The history of the Royal Military Police can be traced back further than any other Regiment or Corps to a period of at least 1241 AD when, a ‘Military Sergeant of Peace’ was appointed by Henry II. This unit formed the basis of the modern Royal Military Police.
During the many years that followed between this period and 1877 there were many non-permanent units formed under Provost Marshalls especially during the Napoleonic wars under the auspices of the Duke of Wellington. He had realised that discipline amongst his troops needed to be maintained both on and off the Battlefield, not only for their own protection but, for the protection of the local civilian population in whatever theatre they were operating at the time.
CENTENARY OF THE MILITARY MOUNTED POLICE 1955 (Taken from Royal Military Police Journal Centenary Supplement 1955)
It was not until 1855, in response to a recommendation from the Provost Marshal at Aldershot for additional men, that a War Office circular letter dated 13th June, 1855, called upon certain cavalry regiments to supply N.C.Os. and men "of five or ten years' service, sober habits, intelligent, active and capable of exercising a sound discretion," to form the first permanent Corps of Mounted Police. This was the first occasion of the use of the term "police" in the military vocabulary.
On 4th July, 1855, one sergeant, one corporal and eighteen privates were dispatched to Aldershot to form the new Corps and were granted Corps pay, although they were retained as supernumeraries on the muster rolls of their parent cavalry regiments. It is interesting to note that the "one sergeant" was Troop Sergeant-Major T. Trout, who fifteen years later was commissioned and appointed Provost Marshal, the first Provost Marshal to rise from the ranks of the Corps.
Although the centenary of the formation of the first body of Military Police was therefore cele¬brated in 1955, it was not until 1877 that the Corps became a separate entity and the records of the men were transferred from the muster rolls of their regiments to the custody of the Provost Marshal.
On 1st August, 1877, the Military Mounted Police was formed into a distinct Corps consisting of one sergeant-major, seven sergeants, thirteen corporals, fifty-four privates and seventy-one horses. On expansion of the Corps it was then divided into the Military Mounted Police and the Military Foot Police in 1885, and this remained the basic organization of the Corps until the two branches were re-united on 27th February, 1926.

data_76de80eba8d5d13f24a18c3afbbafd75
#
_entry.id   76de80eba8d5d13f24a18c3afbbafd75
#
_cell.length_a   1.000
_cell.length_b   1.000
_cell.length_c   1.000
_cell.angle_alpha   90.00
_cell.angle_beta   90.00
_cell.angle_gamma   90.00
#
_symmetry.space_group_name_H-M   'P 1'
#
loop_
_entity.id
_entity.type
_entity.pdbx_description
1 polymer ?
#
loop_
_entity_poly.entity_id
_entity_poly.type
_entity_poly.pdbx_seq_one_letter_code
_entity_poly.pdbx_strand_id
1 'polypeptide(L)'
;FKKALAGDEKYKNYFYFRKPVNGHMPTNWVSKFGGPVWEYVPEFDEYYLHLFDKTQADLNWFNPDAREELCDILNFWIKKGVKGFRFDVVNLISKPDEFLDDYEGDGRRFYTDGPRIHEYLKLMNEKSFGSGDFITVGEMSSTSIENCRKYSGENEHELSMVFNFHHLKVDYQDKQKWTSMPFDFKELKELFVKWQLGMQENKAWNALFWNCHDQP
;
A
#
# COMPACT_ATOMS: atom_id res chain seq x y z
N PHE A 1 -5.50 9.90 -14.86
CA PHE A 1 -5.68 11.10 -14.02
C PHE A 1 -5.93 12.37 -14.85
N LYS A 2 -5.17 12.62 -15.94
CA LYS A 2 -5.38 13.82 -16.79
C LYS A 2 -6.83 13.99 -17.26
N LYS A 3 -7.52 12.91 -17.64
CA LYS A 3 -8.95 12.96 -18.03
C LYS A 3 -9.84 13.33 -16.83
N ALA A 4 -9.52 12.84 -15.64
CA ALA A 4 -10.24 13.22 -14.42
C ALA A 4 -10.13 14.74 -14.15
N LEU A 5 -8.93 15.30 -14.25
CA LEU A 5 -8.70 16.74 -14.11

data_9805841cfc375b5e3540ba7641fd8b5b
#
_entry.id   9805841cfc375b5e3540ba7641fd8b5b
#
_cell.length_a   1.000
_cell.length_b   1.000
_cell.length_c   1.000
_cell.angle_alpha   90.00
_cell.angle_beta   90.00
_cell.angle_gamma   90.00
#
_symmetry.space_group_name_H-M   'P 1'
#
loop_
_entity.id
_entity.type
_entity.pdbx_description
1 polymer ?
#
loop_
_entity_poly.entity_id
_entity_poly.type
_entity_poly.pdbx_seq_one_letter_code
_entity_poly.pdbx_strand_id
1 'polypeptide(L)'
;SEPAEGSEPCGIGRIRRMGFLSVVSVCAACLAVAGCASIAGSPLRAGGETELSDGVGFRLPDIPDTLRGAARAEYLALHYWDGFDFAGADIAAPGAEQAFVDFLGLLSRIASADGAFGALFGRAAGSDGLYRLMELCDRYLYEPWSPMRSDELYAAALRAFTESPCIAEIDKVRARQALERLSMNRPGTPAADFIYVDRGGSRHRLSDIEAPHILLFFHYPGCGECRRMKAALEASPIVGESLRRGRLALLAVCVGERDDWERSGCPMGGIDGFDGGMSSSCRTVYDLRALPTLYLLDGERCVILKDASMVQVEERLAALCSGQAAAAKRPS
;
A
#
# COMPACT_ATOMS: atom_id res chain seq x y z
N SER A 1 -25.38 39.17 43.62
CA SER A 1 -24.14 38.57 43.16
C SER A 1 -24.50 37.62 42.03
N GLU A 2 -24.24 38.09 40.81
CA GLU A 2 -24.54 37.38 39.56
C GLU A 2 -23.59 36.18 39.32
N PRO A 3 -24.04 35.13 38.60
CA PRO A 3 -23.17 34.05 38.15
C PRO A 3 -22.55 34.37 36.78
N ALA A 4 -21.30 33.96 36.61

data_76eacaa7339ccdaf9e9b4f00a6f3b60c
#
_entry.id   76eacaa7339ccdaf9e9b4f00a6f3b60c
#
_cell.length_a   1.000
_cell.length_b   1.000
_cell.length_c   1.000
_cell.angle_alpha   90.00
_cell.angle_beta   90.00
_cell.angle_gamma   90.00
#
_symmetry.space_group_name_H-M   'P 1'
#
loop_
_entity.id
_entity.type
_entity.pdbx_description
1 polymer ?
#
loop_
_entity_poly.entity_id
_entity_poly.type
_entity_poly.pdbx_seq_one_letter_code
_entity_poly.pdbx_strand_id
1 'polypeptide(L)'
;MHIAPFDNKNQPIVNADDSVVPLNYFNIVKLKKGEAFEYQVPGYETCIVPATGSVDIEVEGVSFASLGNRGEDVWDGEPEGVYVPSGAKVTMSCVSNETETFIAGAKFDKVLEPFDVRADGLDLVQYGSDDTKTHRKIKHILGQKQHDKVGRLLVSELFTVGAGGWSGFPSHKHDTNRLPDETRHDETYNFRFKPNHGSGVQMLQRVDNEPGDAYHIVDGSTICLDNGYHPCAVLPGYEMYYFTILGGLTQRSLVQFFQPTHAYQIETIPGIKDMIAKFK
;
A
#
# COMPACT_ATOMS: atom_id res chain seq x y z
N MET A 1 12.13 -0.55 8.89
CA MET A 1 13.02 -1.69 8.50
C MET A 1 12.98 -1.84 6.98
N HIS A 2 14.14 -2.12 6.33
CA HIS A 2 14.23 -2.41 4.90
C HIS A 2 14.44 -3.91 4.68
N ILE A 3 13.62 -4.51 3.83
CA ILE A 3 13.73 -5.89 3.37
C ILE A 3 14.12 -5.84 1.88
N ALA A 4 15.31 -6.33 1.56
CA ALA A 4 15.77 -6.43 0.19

With the mechanization of the Army before the Second World War came a lessening in the demand for Mounted Police, and the Corps increasingly relied on the motor-cycle and the truck for carrying out their varied duties. Some horses remained, however, in such unlikely places as Syria and Gibraltar until the final disbandment of the Mounted Branch shortly after the war.
Like a phoenix, the Mounted Branch was re-born and since 1950 has occupied a secure and honoured position in the Corps, carrying out varied and useful ceremonial and disciplinary duties in the United Kingdom. May it long remain!
On 1st August 1877 the Mounted Military Police was formed as an official Corps within the British Army. This was the first time that a permanent standing official unit had been formed with a responsibility for policing the British armed forces.
The Corps was posted into various units both in the UK and abroad as required by the War Office at the time. It was not until 1885 that a separate Foot Police Corps was raised as a permanent unit.
Before the First World War both these units operated separately with a combined strength of about 508 members (all ranks). By the end of that war the numbers had increased to around 25,000 members (all ranks) however, these numbers were reduced at the end of the war as the army was disbanded back to its pre-war figures and the MMP and MFP units went back to their original number of around 508 members (all ranks).
In 1927 both of these units MMP and MFP were amalgamated into the Corps of Military Police, effectively becoming one standing police force within the ranks of the British Military establishment.
During the following years the Corps grew along with the British forces and by the time of the outbreak of World War II the Corps had around 4,121 members. By 1943 the number of personnel had grown to over 32,000.
In 1946 in recognition of the Corps outstanding war record His Majesty King George VI granted the 'Royal' prefix to the Corps, so it became Corps of Royal Military Police (RMP).
Around 1978 Cpl's Phil Matthews & Bob Woolnough opened the detachment at Longmoor. Longmoor was originally the main train depot area run by the Royal Engineers for the whole of the UK but, by then an annual training camp for the RAMC TA units from around the UK. The other main area of policing for this detachment was the Military base at Borden a few miles up the A325 from the Longmoor camp.
As well as the Borden and Longmoor camps there were the vast range areas to patrol.
On 5th March 1995 The Mounted Troop of the Royal Military Police was officailly disbanded after 118 years of service to the Crown and Colours. This was a sad loss to the Corps as even though the Troop which had only been around 20 strong for many years, had carried out effective and necessary policing duties throughout the UK. Many of these duties were unable to be carried out by normal units of RMP due to the unsuitability of terrain and area etc.
The Display Team had annually drawn crowds all over the UK to wonder at the precise timing of both Horse and Motorcycle riders and to cheer them on in the never-ending competition each year.